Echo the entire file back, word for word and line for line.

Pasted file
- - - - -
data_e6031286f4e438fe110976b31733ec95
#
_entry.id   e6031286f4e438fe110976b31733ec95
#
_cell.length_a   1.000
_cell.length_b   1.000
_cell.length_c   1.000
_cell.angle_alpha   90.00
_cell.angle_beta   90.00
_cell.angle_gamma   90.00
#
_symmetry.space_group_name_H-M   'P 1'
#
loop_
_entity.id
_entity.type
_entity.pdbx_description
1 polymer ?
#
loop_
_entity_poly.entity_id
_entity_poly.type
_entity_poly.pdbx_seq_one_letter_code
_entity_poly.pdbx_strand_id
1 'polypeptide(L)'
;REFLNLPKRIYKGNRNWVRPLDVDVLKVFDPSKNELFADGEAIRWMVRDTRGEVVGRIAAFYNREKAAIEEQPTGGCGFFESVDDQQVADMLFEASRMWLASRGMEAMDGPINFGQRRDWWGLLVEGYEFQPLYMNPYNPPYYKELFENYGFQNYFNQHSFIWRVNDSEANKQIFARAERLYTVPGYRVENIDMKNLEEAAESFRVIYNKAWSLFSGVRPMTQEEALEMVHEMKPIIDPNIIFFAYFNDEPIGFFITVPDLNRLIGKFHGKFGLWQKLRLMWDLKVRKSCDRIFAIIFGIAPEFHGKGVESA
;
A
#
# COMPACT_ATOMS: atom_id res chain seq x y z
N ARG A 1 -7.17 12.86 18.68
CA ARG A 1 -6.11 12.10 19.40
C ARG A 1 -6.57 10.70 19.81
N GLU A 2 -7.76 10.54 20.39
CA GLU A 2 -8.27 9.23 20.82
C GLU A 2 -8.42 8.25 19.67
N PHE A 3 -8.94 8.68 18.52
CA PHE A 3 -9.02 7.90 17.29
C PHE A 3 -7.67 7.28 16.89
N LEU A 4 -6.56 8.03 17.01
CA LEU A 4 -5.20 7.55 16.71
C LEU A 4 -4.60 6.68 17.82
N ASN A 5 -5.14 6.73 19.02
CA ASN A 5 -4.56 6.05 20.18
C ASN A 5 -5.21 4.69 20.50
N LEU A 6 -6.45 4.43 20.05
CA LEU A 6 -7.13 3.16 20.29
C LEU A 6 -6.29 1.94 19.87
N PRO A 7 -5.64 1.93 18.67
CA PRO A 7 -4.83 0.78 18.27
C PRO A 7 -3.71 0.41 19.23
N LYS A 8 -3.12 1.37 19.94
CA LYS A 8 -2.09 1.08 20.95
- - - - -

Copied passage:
data_e6031286f4e438fe110976b31733ec95
#
_entry.id   e6031286f4e438fe110976b31733ec95
#
_cell.length_a   1.000
_cell.length_b   1.000
_cell.length_c   1.000
_cell.angle_alpha   90.00
_cell.angle_beta   90.00
_cell.angle_gamma   90.00
#
_symmetry.space_group_name_H-M   'P 1'
#
loop_
_entity.id
_entity.type
_entity.pdbx_description
1 polymer ?
#
loop_
_entity_poly.entity_id
_entity_poly.type
_entity_poly.pdbx_seq_one_letter_code
_entity_poly.pdbx_strand_id
1 'polypeptide(L)'
;REFLNLPKRIYKGNRNWVRPLDVDVLKVFDPSKNELFADGEAIRWMVRDTRGEVVGRIAAFYNREKAAIEEQPTGGCGFFESVDDQQVADMLFEASRMWLASRGMEAMDGPINFGQRRDWWGLLVEGYEFQPLYMNPYNPPYYKELFENYGFQNYFNQHSFIWRVNDSEANKQIFARAERLYTVPGYRVENIDMKNLEEAAESFRVIYNKAWSLFSGVRPMTQEEALEMVHEMKPIIDPNIIFFAYFNDEPIGFFITVPDLNRLIGKFHGKFGLWQKLRLMWDLKVRKSCDRIFAIIFGIAPEFHGKGVESA
;
A
#
# COMPACT_ATOMS: atom_id res chain seq x y z
N ARG A 1 -7.17 12.86 18.68
CA ARG A 1 -6.11 12.10 19.40
C ARG A 1 -6.57 10.70 19.81
N GLU A 2 -7.76 10.54 20.39
CA GLU A 2 -8.27 9.23 20.82
C GLU A 2 -8.42 8.25 19.67
N PHE A 3 -8.94 8.68 18.52
CA PHE A 3 -9.02 7.90 17.29
C PHE A 3 -7.67 7.28 16.89
N LEU A 4 -6.56 8.03 17.01
CA LEU A 4 -5.20 7.55 16.71
C LEU A 4 -4.60 6.68 17.82
N ASN A 5 -5.14 6.73 19.02
CA ASN A 5 -4.56 6.05 20.18
C ASN A 5 -5.21 4.69 20.50
N LEU A 6 -6.45 4.43 20.05
CA LEU A 6 -7.13 3.16 20.29
C LEU A 6 -6.29 1.94 19.87
N PRO A 7 -5.64 1.93 18.67
CA PRO A 7 -4.83 0.78 18.27
C PRO A 7 -3.71 0.41 19.23
N LYS A 8 -3.12 1.37 19.94
CA LYS A 8 -2.09 1.08 20.95